It’s fascinating to me that in everyday English, the same word can have two meanings that are completely opposite. Even more fascinating is that, generally, people know exactly which meaning you intend simply from the context. I mean, they don’t have to think about it or wonder or ask for clarification; somehow it’s just obvious.
For example, if your boss tells you she is going to garnish your wages, you don’t stop to ask if she is going to add something to them, like a sprig of parsley. No, you immediately understand that she is going to subtract something from your regular paycheck.
Cleave is another such word. When a husband and wife cleave to each other, they stay together. When a butcher cleaves a pork roast, he chops it apart.
Even the little preposition with can have opposite meanings! If you say, “I fought with my brother,” do you mean that you fought against him or alongside him?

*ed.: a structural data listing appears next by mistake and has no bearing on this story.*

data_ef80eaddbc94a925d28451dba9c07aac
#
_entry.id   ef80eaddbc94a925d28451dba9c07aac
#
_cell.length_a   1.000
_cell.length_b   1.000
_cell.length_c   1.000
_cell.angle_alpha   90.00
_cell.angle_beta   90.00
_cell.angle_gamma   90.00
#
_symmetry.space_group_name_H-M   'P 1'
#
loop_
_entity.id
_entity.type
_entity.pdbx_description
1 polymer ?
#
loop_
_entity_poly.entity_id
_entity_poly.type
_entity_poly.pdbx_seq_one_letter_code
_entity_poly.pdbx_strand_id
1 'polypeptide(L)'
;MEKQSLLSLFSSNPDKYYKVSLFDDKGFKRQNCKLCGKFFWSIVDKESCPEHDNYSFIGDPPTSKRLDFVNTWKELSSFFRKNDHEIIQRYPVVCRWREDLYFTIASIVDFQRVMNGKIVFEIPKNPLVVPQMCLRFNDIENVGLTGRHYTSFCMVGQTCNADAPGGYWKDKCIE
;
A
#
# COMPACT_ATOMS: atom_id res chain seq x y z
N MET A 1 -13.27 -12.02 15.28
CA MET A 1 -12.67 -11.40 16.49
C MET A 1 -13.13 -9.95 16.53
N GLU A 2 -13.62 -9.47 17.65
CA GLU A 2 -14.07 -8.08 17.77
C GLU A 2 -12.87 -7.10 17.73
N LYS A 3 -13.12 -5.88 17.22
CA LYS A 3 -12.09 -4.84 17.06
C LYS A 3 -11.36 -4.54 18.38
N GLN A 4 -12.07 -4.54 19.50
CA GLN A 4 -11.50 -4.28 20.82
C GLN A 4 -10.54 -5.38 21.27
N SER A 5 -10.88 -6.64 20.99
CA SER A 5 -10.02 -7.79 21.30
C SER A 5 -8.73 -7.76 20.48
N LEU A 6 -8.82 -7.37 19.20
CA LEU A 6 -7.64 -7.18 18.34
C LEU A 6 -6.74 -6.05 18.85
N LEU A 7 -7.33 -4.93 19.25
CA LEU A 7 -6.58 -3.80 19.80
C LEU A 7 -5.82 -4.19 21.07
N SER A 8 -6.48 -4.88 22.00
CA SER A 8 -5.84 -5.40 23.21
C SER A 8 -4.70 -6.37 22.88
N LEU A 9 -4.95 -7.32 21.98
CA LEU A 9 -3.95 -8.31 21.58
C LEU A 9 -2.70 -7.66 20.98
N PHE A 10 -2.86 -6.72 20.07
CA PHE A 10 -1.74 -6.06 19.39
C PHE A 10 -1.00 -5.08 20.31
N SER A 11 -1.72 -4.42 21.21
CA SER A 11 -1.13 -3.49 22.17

Words that can have opposite meanings are called contronyms. Just for fun, I’m listing a few here:
1. Left (departed, or remaining)
All the editors left the room, so only the writer was left.
2. Dust (to remove fine particles, or to add them)
While she dusted her antique typewriter, he dusted the cupcakes with powdered sugar.
3. Fast (to keep from moving, or to move quickly)
I held the paper fast, so it wouldn’t move while I was writing so fast.
4. Bill (an invoice, or a payment)
When you receive a bill from LifeLines, you can pay it with a check, a credit card, or a straight-up hundred-dollar bill.
5. Bolt (to secure, or to flee)
Her boots were bolted to the floor, but she slipped out of them and bolted for the door.
6. Strike (to hit, or to miss)
When Casey’s bat failed to strike the ball, the ump called, “Strike three!”
7. Variety (one type, or many types)
There is such a variety of vegetables in my garden, I can’t choose which variety of tomatoes I like best!
8. Custom (a common practice, or personalized treatment)
It is my custom to write a custom response to each comment on the LifeLines blog.
You can find many more examples of contronyms at Mental Floss, Daily Writing Tips, and other sources around the interweb. In many cases, you’ll find that you are so familiar with both meanings that you didn’t even realize they were opposites until you had to stop and think about it!